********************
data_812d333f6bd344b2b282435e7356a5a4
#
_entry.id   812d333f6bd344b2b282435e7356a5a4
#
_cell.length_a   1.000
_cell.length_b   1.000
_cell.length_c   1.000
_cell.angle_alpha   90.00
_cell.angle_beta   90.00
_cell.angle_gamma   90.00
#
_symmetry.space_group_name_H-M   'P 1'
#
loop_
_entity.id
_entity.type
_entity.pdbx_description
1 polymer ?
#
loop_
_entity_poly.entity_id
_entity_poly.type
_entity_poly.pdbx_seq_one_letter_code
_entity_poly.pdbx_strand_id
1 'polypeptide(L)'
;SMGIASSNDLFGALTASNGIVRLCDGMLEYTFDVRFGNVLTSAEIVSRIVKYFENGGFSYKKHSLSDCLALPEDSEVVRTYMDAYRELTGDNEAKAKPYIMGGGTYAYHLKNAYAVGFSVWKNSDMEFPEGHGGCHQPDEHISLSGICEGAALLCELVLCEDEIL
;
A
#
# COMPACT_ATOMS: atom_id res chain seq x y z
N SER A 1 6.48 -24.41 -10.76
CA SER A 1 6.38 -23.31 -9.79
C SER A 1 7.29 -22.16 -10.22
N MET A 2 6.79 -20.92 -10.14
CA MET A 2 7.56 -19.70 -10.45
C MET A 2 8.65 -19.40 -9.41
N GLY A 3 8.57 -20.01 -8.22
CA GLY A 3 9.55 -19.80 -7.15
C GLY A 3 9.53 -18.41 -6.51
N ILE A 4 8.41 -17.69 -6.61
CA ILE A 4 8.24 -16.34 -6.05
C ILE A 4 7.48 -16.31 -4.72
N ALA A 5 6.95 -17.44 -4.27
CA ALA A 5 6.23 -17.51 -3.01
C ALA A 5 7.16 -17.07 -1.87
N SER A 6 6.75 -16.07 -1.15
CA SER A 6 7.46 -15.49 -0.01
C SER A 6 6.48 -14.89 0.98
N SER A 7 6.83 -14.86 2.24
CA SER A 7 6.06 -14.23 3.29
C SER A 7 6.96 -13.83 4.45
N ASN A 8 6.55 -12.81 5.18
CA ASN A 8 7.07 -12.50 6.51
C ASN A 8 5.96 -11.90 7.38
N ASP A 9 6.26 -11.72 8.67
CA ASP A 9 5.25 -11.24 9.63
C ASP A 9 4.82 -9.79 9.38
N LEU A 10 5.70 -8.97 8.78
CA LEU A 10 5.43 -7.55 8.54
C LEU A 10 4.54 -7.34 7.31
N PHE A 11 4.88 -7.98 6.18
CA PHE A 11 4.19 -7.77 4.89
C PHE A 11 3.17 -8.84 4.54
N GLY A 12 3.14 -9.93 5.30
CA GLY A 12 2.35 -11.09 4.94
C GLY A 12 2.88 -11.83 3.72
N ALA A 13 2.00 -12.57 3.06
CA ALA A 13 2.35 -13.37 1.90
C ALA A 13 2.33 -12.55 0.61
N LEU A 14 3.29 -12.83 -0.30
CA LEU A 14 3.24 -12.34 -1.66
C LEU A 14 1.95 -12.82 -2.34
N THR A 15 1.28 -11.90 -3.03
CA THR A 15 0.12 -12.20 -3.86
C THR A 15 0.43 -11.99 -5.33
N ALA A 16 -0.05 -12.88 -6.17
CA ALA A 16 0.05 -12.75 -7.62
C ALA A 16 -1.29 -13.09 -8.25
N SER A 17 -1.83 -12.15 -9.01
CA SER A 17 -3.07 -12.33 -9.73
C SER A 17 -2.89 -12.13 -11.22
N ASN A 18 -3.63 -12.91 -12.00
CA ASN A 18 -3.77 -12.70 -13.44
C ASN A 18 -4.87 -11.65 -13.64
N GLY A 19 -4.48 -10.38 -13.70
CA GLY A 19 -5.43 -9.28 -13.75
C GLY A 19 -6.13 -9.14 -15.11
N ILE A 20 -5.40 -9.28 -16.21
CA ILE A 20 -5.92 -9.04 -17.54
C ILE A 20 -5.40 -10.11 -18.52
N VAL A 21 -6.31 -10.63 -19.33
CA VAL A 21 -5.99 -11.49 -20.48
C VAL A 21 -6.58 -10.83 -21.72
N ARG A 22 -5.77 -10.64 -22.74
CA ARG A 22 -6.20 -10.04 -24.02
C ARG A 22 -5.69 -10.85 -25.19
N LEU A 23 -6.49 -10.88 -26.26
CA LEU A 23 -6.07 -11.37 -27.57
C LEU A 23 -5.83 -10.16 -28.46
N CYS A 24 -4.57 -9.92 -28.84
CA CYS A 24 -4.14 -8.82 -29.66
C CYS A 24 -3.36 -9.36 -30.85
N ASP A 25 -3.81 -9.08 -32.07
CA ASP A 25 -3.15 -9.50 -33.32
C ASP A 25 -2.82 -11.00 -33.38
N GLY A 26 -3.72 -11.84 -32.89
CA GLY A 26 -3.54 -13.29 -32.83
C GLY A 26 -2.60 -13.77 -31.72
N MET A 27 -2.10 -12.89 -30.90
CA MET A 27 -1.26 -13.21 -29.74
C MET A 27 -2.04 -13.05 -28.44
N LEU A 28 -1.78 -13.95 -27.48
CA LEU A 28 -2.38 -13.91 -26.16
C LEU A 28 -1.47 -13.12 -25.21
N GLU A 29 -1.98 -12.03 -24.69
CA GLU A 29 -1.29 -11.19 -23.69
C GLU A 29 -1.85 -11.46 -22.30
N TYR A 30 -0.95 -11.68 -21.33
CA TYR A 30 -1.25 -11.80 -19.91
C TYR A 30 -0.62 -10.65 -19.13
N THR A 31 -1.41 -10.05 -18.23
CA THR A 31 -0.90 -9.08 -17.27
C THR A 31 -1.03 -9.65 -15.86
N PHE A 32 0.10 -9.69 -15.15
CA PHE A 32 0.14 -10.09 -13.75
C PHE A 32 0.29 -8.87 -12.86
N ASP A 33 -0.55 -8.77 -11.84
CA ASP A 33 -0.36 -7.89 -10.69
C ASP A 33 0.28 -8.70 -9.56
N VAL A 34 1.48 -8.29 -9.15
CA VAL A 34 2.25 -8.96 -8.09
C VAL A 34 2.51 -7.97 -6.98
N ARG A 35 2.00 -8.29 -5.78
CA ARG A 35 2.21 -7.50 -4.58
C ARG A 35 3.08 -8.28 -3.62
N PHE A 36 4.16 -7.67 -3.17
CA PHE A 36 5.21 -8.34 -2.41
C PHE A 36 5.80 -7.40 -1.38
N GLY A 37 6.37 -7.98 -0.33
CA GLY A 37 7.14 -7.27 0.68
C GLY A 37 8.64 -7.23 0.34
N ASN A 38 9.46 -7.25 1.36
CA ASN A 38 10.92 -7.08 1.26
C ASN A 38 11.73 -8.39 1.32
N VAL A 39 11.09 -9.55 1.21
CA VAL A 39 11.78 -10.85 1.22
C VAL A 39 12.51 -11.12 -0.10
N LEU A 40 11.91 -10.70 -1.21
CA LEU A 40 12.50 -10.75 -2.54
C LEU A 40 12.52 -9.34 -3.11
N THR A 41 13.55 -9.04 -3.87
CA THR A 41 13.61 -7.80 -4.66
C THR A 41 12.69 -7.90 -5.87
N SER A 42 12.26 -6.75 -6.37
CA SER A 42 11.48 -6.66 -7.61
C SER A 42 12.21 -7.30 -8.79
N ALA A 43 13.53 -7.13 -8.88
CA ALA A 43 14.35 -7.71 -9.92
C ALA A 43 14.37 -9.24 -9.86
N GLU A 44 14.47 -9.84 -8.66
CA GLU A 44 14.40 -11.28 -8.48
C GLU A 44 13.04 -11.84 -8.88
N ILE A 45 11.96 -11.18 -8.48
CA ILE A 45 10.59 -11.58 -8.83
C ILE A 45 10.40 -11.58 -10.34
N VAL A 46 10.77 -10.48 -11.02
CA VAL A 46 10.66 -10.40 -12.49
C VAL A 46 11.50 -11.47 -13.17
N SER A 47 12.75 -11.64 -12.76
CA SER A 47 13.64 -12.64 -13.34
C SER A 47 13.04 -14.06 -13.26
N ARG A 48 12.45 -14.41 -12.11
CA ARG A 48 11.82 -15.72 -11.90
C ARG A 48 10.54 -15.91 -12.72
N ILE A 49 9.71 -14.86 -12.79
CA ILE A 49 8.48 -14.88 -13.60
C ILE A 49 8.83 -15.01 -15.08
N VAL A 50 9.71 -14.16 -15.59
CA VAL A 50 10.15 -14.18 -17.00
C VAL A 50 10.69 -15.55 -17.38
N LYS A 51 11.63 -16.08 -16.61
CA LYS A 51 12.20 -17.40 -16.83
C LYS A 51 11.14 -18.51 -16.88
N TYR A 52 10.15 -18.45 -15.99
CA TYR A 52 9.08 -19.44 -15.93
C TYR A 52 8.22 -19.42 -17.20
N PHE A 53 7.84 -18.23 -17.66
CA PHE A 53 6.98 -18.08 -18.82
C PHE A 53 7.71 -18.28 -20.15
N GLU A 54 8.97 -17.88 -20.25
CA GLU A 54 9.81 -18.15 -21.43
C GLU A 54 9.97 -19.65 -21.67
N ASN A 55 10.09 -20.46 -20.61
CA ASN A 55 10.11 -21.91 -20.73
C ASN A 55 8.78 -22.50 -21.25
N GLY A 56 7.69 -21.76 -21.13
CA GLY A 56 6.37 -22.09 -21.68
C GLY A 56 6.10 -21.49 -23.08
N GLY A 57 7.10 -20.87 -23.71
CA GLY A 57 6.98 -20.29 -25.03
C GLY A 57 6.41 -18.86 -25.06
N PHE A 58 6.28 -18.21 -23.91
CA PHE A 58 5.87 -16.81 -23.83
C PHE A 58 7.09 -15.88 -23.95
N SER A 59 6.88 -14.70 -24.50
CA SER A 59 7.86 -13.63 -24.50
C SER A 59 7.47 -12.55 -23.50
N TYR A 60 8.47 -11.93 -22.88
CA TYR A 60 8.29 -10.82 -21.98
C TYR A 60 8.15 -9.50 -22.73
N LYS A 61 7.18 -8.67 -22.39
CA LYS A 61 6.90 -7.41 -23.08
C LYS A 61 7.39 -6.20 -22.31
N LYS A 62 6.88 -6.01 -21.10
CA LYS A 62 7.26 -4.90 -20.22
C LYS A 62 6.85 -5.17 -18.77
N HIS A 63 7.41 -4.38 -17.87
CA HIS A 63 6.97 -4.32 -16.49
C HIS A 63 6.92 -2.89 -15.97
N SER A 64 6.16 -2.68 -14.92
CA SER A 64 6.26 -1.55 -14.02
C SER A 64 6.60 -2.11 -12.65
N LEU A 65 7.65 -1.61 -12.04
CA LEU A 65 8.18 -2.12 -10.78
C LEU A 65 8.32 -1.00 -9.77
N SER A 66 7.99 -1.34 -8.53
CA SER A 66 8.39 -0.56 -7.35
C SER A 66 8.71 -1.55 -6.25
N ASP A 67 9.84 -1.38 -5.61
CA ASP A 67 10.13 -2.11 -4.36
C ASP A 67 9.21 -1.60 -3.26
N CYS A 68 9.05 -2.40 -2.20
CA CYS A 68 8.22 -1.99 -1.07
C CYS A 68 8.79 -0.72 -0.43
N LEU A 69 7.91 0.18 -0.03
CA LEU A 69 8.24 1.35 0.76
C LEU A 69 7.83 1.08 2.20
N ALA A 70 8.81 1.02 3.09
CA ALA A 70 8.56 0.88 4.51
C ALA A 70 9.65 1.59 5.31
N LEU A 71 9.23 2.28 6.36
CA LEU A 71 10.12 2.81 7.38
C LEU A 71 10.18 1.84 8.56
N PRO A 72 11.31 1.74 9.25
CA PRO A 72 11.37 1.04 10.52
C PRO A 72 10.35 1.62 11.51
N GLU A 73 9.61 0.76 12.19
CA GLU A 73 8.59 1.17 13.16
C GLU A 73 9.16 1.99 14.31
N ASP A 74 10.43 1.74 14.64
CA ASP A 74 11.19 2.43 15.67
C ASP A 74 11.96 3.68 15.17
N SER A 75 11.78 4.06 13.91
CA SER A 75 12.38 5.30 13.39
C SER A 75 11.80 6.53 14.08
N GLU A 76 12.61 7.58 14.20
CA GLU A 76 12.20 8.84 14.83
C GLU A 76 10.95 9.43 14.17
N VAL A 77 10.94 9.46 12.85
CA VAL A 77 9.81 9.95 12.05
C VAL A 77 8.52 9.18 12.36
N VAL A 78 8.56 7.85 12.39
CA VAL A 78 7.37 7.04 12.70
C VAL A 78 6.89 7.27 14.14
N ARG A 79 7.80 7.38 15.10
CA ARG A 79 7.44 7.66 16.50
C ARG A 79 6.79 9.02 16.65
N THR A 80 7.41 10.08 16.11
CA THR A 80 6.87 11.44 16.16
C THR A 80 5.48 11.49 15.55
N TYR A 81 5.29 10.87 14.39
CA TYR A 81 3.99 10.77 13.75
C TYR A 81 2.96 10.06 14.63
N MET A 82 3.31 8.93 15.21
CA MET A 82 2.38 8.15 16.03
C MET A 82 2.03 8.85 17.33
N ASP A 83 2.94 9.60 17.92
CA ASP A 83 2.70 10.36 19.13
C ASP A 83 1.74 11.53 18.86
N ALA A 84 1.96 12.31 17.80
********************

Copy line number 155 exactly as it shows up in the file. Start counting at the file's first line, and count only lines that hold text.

CA SER A 42 11.48 -6.66 -7.61